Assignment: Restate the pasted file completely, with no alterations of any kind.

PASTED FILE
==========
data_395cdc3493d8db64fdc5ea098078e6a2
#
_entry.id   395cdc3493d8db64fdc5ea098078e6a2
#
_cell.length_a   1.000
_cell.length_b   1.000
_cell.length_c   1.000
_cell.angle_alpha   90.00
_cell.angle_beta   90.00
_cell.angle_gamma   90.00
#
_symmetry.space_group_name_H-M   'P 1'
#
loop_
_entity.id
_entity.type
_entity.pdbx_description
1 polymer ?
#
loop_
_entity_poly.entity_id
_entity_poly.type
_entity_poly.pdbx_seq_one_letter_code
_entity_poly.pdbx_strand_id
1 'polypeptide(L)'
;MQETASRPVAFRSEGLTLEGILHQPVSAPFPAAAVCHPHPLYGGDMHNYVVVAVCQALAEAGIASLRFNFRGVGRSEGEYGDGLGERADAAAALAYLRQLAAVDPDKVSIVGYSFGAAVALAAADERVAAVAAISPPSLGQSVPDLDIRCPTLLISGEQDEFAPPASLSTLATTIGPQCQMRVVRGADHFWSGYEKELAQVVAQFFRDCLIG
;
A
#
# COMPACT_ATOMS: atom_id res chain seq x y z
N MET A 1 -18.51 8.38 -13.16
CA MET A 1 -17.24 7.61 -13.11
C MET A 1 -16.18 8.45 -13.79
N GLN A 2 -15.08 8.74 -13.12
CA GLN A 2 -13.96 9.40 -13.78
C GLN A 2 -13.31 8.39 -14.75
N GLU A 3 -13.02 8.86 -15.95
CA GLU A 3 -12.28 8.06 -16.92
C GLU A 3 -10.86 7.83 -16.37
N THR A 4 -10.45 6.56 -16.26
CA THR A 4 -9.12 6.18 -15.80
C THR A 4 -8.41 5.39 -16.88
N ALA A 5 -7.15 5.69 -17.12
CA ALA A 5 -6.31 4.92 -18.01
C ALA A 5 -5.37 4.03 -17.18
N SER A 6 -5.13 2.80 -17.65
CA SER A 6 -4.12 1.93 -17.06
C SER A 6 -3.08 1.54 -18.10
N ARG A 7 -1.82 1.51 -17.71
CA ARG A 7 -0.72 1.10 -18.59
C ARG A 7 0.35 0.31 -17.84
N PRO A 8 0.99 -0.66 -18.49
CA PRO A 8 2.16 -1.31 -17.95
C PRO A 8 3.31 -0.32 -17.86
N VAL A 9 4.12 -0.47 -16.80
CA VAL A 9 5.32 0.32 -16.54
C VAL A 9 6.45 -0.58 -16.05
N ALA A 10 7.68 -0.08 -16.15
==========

data_395cdc3493d8db64fdc5ea098078e6a2
#
_entry.id   395cdc3493d8db64fdc5ea098078e6a2
#
_cell.length_a   1.000
_cell.length_b   1.000
_cell.length_c   1.000
_cell.angle_alpha   90.00
_cell.angle_beta   90.00
_cell.angle_gamma   90.00
#
_symmetry.space_group_name_H-M   'P 1'
#
loop_
_entity.id
_entity.type
_entity.pdbx_description
1 polymer ?
#
loop_
_entity_poly.entity_id
_entity_poly.type
_entity_poly.pdbx_seq_one_letter_code
_entity_poly.pdbx_strand_id
1 'polypeptide(L)'
;MQETASRPVAFRSEGLTLEGILHQPVSAPFPAAAVCHPHPLYGGDMHNYVVVAVCQALAEAGIASLRFNFRGVGRSEGEYGDGLGERADAAAALAYLRQLAAVDPDKVSIVGYSFGAAVALAAADERVAAVAAISPPSLGQSVPDLDIRCPTLLISGEQDEFAPPASLSTLATTIGPQCQMRVVRGADHFWSGYEKELAQVVAQFFRDCLIG
;
A
#
# COMPACT_ATOMS: atom_id res chain seq x y z
N MET A 1 -18.51 8.38 -13.16
CA MET A 1 -17.24 7.61 -13.11
C MET A 1 -16.18 8.45 -13.79
N GLN A 2 -15.08 8.74 -13.12
CA GLN A 2 -13.96 9.40 -13.78
C GLN A 2 -13.31 8.39 -14.75
N GLU A 3 -13.02 8.86 -15.95
CA GLU A 3 -12.28 8.06 -16.92
C GLU A 3 -10.86 7.83 -16.37
N THR A 4 -10.45 6.56 -16.26
CA THR A 4 -9.12 6.18 -15.80
C THR A 4 -8.41 5.39 -16.88
N ALA A 5 -7.15 5.69 -17.12
CA ALA A 5 -6.31 4.92 -18.01
C ALA A 5 -5.37 4.03 -17.18
N SER A 6 -5.13 2.80 -17.65
CA SER A 6 -4.12 1.93 -17.06
C SER A 6 -3.08 1.54 -18.10
N ARG A 7 -1.82 1.51 -17.71
CA ARG A 7 -0.72 1.10 -18.59
C ARG A 7 0.35 0.31 -17.84
N PRO A 8 0.99 -0.66 -18.49
CA PRO A 8 2.16 -1.31 -17.95
C PRO A 8 3.31 -0.32 -17.86
N VAL A 9 4.12 -0.47 -16.80
CA VAL A 9 5.32 0.32 -16.54
C VAL A 9 6.45 -0.58 -16.05
N ALA A 10 7.68 -0.08 -16.15